We prepared for State of the Map US by importing nearly all of the transit feeds in Seattle
Sound Transit provided most of the feeds
Just in time for the OpenStreetMap “State of the Map US” conference in Seattle, Washington, two weekends ago, the Mapzen Mobility team and I imported into Transitland a vast majority of the transit feeds for Seattle area transit operators. Meghan Hade, who leads development on the open source Transitland Playground, and Ekta Daryanani, who leads design and user experience at Mapzen, were going to give a talk about how they designed it to be fun and easy to use to find and discover transit data from contributors around the world.
As the independent editor of the feeds people submit to the Feed Registry, I suggested that we work together, and quickly, to ensure any OpenStreetMappers at the conference would have access to transit feeds in the conference’s host city.
Transit in the Seattle region is provided by the City of Seattle, King County (which contains Seattle), the multi-county Sound Transit (and the only rail operator), and adjacent counties.
A Sound Transit employee pointed us to a Sound Transit webpage that listed most of the feeds that covered the Seattle area. I quickly reviewed them and added them to our database. I learn a lot about a metro area’s transit systems just by reviewing their feeds, the feeds’ coverage areas, and the operators that deliver hundreds of thousands of people to their homes, workplaces, and outings.
I was pleasantly surprised to see the Seattle Children’s Hospital Shuttles feed listed. With this information, someone could easily make a map of the routes, or integrate it into transit routing apps to offer families an alternative means of transportation to and from the hospital.
This means that app makers and researchers can, with a single query of our Transitland Datastore API, build a map of all the transit routes and stops in a region that covers over 3.4 million people. Our database also includes the Washington State Ferries, which connects Seattle to the islands, and the islands to each other.
In the talk, which we’ve posted, Meghan said that every transit operator in the area produces their own map, but that there isn’t a map showing all of the transit in the area. There may be more than one way to get around the same area, given how distance transit operators sometimes overlap local ones, or there’s a bus or rail option. “If you wanted to make a map showing all of the transit options available here, you’d have to gather data from all of these different operators”, she said.
“In Transitland”, she said, “all of this data is available in one place, making it super easy to get a holistic view of transit coverage”. The reason we call it a Playground is Mapzen wants to make this “a place that is serious and trust-worthy but at the same time approachable and easy to use. Maybe even a little fun.”
After my review, and after I had landed in Seattle, I noticed one transit route was missing from our collection: the Seattle Monorail. This is an historic line that was built in 1962 for the Seattle World’s Fair, which was held at the Seattle Center north of Belltown. It’s also where the Space Needle rises 520 feet above the ground. The monorail connects the Seattle Center with the Westlake shopping mall in the Central Business District, and leaves the station every 10 minutes for a two minute ride. We haven’t been able to find a GTFS feed for the trip.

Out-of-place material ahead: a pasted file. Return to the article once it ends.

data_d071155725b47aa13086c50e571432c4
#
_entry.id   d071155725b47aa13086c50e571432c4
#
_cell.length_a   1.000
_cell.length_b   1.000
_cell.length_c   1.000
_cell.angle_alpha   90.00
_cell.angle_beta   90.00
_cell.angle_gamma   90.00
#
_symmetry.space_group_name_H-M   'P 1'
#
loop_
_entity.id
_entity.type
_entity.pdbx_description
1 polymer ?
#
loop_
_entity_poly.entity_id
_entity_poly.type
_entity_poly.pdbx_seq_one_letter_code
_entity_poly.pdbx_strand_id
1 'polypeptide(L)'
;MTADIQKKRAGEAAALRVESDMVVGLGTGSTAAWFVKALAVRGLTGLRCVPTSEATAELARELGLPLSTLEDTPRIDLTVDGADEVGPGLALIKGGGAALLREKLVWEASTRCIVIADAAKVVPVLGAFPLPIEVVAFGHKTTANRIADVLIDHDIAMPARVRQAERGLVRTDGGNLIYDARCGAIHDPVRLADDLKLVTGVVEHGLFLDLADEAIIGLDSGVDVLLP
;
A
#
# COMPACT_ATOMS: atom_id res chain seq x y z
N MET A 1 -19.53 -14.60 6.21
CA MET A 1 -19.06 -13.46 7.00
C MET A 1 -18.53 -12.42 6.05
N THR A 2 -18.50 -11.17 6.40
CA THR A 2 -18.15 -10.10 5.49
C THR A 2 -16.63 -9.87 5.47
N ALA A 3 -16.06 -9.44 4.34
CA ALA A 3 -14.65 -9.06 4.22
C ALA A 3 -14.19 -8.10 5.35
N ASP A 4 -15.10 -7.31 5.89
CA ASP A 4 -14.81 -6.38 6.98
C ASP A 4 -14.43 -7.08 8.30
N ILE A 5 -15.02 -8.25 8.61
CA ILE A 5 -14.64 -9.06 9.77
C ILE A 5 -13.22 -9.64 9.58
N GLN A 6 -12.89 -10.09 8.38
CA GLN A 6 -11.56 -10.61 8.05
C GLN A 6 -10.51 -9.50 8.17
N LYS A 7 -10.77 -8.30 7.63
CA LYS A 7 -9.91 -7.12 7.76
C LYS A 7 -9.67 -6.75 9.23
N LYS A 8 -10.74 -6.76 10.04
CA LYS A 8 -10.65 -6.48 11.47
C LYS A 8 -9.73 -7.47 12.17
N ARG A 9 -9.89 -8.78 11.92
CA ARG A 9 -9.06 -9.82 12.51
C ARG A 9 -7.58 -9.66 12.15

Our system was unable to import the transit feed for the Joint Base Lewis-McChord’s GO transit, and we’re reaching out to that operator to see if they can fix the data issue. Additionally, when I was verifying the seven working feeds listed on Sound Transit’s website, I discovered regional peculiarities of how routes were organized in the feeds.
The 28 Sound Transit express bus routes are operated by three county transit agencies in branded vehicles owned by Sound Transit. There isn’t a single feed that contains the details for all routes; they are divided amongst the King County Metro feed (the operator for buses in the City of Seattle), Pierce Transit, and Community Transit. Sound Transit also operates the Link light rail in Seattle, the Link streetcar in Tacoma, and the two Sounder commuter rail lines.
It’s also confusing that the Community Transit feed labels the Sound Transit bus routes as operated by “Community Transit” while the other two feeds label them “Sound Transit”. Because of how Transitland works, combining the world’s transit feeds into a single database, it’s less important to know that different transit routes might be scattered amongst multiple feeds, but it would be necessary to figure this out if you only wanted to map these 28 routes.
The Seattle metropolitan area is a great example to showcase how Transitland can help researchers, app developers, and mappers, who may not have personal knowledge of the local array of transit options, understand the nature of services in the region and collect route data without having to locate and download every single feed.
When the conference ended on Monday afternoon, I took a long walk around the city to check out the buses and trains in the Seattle city center, the feeds of which I had imported just a few days prior. I saw the city during the afternoon rush hour and I was impressed as to how many buses, bus lanes, and serive types that I saw.
After the walk I had to catch a flight, so I took the 9-Rainer Beach Express bus route (download the GeoJSON of its stops) – operated by King County Metro – to the Mount Baker Link light rail station – operated by Sound Transit – to the SeaTac airport. I wanted to see and experience as much as I could in a single trip.